Some of my best matches were from using Recon and Crash, two support-oriented Specialists emphasizing BO4’s renewed focus on teamplay. Recon’s sensor dart lights up enemy blips on the minimap in a roomy radius. His vision pulse ultimate gives the team Widowmaker-style enemy silhouettes through walls for a precious few seconds, and I loved saving it for a sneaky push behind clusters of enemies or for setting up an ambush when defending a control point. Crash drops ammo packs for his team that award bonus score per kill, shortcutting access to critical scorestreaks to snowball momentum. His ultimate boosts the health of his teammates, delivering a gratifying rush in clutch holdouts.
For the most part, firing off abilities provides instant results, but I liked how they respectfully share space with CoD's usual gunplay. Treyarch has carefully introduced a mix of offensive, defensive, and support abilities, dancing away from an overabundance of pace-shattering powers that stun or debilitate—and those that do, such as Torque’s razor wire or Ajax’s nine-bang flash grenade, temper their annoyance factor with extended recharge times.
I’m fairly confident you could contribute and even succeed in a match without using abilities whatsoever, ensuring the immortality of no-scope montages forevermore. BO4’s pick-10 loadout system—10 points to customize a kit with attachments, perks, and gadgets—allows you to swap out your Specialist’s ability entirely (the ultimate stays) for a different piece of kit such as a grenade or throwing axe. Still, abilities are effective enough that they’ll likely never leave their slot for most of your loadouts.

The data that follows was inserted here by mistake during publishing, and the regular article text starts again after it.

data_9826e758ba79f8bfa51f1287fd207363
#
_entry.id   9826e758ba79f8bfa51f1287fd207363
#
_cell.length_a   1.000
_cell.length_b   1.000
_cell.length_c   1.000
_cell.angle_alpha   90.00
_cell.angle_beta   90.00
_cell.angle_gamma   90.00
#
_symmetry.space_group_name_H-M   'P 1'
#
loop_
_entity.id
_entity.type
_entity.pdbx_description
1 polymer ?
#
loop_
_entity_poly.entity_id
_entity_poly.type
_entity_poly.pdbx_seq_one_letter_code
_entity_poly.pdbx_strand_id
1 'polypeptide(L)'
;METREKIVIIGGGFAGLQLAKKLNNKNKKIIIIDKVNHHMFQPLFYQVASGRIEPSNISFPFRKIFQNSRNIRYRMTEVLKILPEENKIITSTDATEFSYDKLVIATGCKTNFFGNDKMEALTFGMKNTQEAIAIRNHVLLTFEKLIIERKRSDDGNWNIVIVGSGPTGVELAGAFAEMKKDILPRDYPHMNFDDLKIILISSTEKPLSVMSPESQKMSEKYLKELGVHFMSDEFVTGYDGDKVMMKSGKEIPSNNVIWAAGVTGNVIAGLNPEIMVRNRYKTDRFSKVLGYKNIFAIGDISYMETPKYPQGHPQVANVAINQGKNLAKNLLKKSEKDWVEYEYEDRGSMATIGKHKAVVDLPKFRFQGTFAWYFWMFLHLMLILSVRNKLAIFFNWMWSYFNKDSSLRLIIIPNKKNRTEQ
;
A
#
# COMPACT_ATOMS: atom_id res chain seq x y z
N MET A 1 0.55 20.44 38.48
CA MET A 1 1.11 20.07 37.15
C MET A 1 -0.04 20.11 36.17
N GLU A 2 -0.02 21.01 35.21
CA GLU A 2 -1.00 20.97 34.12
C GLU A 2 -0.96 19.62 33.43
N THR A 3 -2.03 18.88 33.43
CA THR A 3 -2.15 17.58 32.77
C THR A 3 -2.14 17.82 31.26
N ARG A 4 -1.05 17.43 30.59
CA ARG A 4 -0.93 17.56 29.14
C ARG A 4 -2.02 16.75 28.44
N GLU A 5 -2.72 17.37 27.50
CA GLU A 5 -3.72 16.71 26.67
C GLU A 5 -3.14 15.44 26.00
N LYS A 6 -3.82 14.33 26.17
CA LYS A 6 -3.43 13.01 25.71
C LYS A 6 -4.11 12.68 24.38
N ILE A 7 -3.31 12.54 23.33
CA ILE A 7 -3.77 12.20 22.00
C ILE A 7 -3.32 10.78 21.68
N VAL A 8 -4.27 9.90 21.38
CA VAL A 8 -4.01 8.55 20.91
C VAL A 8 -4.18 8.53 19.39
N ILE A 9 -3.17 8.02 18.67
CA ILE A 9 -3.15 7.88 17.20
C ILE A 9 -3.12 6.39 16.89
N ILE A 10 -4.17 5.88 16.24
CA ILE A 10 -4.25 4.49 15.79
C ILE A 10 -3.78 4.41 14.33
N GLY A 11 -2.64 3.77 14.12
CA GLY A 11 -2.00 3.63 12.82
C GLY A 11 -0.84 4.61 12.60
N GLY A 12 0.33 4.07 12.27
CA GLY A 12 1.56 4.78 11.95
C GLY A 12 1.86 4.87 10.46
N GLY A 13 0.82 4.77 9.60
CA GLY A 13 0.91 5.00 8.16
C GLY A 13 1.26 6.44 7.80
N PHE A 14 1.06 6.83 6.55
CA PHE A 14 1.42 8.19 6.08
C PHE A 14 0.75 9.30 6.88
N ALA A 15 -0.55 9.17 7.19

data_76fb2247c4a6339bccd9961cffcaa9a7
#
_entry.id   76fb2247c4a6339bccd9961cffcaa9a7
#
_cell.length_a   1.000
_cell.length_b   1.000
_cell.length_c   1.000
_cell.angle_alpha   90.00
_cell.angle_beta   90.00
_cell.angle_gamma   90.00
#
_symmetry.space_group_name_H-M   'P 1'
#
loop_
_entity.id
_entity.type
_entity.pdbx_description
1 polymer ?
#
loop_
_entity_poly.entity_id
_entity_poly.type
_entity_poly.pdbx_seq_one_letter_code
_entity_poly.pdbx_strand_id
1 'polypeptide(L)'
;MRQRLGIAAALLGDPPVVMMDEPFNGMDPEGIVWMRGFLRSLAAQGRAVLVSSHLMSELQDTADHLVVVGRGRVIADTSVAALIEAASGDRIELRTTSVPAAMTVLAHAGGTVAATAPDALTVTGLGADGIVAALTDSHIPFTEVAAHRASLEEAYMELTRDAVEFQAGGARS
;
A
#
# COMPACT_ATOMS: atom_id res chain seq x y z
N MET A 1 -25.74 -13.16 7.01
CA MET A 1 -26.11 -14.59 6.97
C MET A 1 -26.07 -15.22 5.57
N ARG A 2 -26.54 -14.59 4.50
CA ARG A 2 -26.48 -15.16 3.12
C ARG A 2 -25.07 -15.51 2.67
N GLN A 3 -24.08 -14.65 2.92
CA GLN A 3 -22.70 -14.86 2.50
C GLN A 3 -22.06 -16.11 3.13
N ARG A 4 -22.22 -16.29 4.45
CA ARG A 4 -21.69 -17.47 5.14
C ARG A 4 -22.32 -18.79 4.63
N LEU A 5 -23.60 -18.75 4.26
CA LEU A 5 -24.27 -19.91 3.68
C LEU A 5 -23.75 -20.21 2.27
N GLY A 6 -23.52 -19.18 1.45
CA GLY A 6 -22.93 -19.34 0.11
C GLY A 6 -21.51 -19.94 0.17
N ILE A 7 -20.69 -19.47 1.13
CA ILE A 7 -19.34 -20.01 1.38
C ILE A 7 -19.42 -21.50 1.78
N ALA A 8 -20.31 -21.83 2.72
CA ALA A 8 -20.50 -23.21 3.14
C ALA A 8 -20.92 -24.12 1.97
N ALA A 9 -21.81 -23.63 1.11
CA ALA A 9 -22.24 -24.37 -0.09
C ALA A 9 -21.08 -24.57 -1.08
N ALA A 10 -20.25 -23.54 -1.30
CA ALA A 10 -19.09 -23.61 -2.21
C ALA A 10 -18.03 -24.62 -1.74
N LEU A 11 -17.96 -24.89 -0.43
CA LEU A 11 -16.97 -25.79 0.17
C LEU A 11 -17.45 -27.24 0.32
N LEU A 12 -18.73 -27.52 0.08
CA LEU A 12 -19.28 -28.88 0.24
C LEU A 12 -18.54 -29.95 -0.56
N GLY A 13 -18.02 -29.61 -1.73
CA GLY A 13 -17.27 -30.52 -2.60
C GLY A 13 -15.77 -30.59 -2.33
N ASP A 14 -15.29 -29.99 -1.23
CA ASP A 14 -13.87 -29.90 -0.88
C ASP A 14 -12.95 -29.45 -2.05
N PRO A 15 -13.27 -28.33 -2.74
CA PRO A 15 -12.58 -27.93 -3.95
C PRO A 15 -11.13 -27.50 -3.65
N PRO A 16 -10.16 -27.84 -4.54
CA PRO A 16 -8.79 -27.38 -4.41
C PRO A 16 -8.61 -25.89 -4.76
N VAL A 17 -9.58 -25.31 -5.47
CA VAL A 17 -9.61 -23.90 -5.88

One of the benefits to the steep cost of trading key pieces of Specialist equipment for a grenade is that in my experience it vastly quieted the spammy boom-fests of previous games, reducing the number of people chucking explosives across the map at each respawn.
I’m concerned, however, that some Specialists will fade away into obscurity when the inescapable meta forms, especially when coordinated squads face up against public queuers. Stomps are nothing new to CoD—I once got airstriked, napalmed, and shot by an attack chopper three respawns in a row—but I worry for the pick-up nature of ‘Duty once players figure out the best Specialists and guns for every map. The abilities don't follow the hard-counter principle from other games, so I can foresee a lot of frustrating jabs at the 'leave match' button if Treyarch lets the pendulum swing wild.
Still, BO4's beta left me hopeful. Call of Duty has long wrestled with stagnation, and I’m glad Treyarch has figured out a happy medium between old and new—though we won't see the extent of the team’s ambition until we can test the battle royale Blackout mode come September. So far, though, Treyarch is off to an exciting start. It just remains to be seen if it can balance its Specialists and signature style of shooting into something that finds more than a fleeting home on PC, especially with so much competition from Rainbow Six Siege, Overwatch, CS:GO, PUBG, and all the others.